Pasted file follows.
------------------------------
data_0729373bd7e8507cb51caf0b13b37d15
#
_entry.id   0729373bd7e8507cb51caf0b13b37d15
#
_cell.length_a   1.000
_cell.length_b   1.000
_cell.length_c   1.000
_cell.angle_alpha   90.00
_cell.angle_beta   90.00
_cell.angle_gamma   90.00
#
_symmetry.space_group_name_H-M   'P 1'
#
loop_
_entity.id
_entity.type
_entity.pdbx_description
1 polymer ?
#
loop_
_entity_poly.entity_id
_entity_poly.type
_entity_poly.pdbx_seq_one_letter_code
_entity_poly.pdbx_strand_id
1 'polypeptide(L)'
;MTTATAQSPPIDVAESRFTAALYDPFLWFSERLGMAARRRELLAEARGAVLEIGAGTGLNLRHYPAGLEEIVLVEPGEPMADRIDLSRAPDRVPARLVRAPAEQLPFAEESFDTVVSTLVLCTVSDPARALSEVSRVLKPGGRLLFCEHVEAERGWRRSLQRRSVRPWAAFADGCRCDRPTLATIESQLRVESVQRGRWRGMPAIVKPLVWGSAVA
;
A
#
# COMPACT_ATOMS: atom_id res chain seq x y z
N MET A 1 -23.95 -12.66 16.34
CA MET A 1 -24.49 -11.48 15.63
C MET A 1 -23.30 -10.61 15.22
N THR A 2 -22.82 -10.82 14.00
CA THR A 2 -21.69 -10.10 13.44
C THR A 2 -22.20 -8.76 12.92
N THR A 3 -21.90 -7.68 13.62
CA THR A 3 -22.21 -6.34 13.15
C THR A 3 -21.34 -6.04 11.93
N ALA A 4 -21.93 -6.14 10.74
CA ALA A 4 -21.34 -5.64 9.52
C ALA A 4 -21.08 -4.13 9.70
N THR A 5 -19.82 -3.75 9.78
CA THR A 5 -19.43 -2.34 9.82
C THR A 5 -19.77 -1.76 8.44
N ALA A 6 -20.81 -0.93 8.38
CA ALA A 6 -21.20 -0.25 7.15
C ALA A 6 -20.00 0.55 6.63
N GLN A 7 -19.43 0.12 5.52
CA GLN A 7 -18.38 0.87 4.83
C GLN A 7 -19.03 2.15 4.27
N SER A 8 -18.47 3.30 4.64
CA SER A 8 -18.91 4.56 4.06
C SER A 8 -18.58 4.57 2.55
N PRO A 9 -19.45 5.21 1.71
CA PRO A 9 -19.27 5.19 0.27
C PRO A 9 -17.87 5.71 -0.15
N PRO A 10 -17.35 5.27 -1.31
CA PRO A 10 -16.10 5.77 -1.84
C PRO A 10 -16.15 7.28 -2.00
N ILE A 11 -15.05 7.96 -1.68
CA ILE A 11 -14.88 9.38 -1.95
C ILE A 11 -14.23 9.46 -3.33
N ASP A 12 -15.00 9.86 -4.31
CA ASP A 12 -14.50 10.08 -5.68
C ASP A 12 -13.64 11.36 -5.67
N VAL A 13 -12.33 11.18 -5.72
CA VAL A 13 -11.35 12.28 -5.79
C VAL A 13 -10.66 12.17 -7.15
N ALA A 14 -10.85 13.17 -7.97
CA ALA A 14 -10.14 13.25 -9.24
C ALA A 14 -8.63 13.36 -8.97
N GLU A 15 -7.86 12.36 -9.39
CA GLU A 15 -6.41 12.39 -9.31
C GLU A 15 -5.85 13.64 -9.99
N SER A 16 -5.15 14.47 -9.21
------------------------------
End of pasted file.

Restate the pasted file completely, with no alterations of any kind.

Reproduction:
data_0729373bd7e8507cb51caf0b13b37d15
#
_entry.id   0729373bd7e8507cb51caf0b13b37d15
#
_cell.length_a   1.000
_cell.length_b   1.000
_cell.length_c   1.000
_cell.angle_alpha   90.00
_cell.angle_beta   90.00
_cell.angle_gamma   90.00
#
_symmetry.space_group_name_H-M   'P 1'
#
loop_
_entity.id
_entity.type
_entity.pdbx_description
1 polymer ?
#
loop_
_entity_poly.entity_id
_entity_poly.type
_entity_poly.pdbx_seq_one_letter_code
_entity_poly.pdbx_strand_id
1 'polypeptide(L)'
;MTTATAQSPPIDVAESRFTAALYDPFLWFSERLGMAARRRELLAEARGAVLEIGAGTGLNLRHYPAGLEEIVLVEPGEPMADRIDLSRAPDRVPARLVRAPAEQLPFAEESFDTVVSTLVLCTVSDPARALSEVSRVLKPGGRLLFCEHVEAERGWRRSLQRRSVRPWAAFADGCRCDRPTLATIESQLRVESVQRGRWRGMPAIVKPLVWGSAVA
;
A
#
# COMPACT_ATOMS: atom_id res chain seq x y z
N MET A 1 -23.95 -12.66 16.34
CA MET A 1 -24.49 -11.48 15.63
C MET A 1 -23.30 -10.61 15.22
N THR A 2 -22.82 -10.82 14.00
CA THR A 2 -21.69 -10.10 13.44
C THR A 2 -22.20 -8.76 12.92
N THR A 3 -21.90 -7.68 13.62
CA THR A 3 -22.21 -6.34 13.15
C THR A 3 -21.34 -6.04 11.93
N ALA A 4 -21.93 -6.14 10.74
CA ALA A 4 -21.34 -5.64 9.52
C ALA A 4 -21.08 -4.13 9.70
N THR A 5 -19.82 -3.75 9.78
CA THR A 5 -19.43 -2.34 9.82
C THR A 5 -19.77 -1.76 8.44
N ALA A 6 -20.81 -0.93 8.38
CA ALA A 6 -21.20 -0.25 7.15
C ALA A 6 -20.00 0.55 6.63
N GLN A 7 -19.43 0.12 5.52
CA GLN A 7 -18.38 0.87 4.83
C GLN A 7 -19.03 2.15 4.27
N SER A 8 -18.47 3.30 4.64
CA SER A 8 -18.91 4.56 4.06
C SER A 8 -18.58 4.57 2.55
N PRO A 9 -19.45 5.21 1.71
CA PRO A 9 -19.27 5.19 0.27
C PRO A 9 -17.87 5.71 -0.15
N PRO A 10 -17.35 5.27 -1.31
CA PRO A 10 -16.10 5.77 -1.84
C PRO A 10 -16.15 7.28 -2.00
N ILE A 11 -15.05 7.96 -1.68
CA ILE A 11 -14.88 9.38 -1.95
C ILE A 11 -14.23 9.46 -3.33
N ASP A 12 -15.00 9.86 -4.31
CA ASP A 12 -14.50 10.08 -5.68
C ASP A 12 -13.64 11.36 -5.67
N VAL A 13 -12.33 11.18 -5.72
CA VAL A 13 -11.35 12.28 -5.79
C VAL A 13 -10.66 12.17 -7.15
N ALA A 14 -10.85 13.17 -7.97
CA ALA A 14 -10.14 13.25 -9.24
C ALA A 14 -8.63 13.36 -8.97
N GLU A 15 -7.86 12.36 -9.39
CA GLU A 15 -6.41 12.39 -9.31
C GLU A 15 -5.85 13.64 -9.99
N SER A 16 -5.15 14.47 -9.21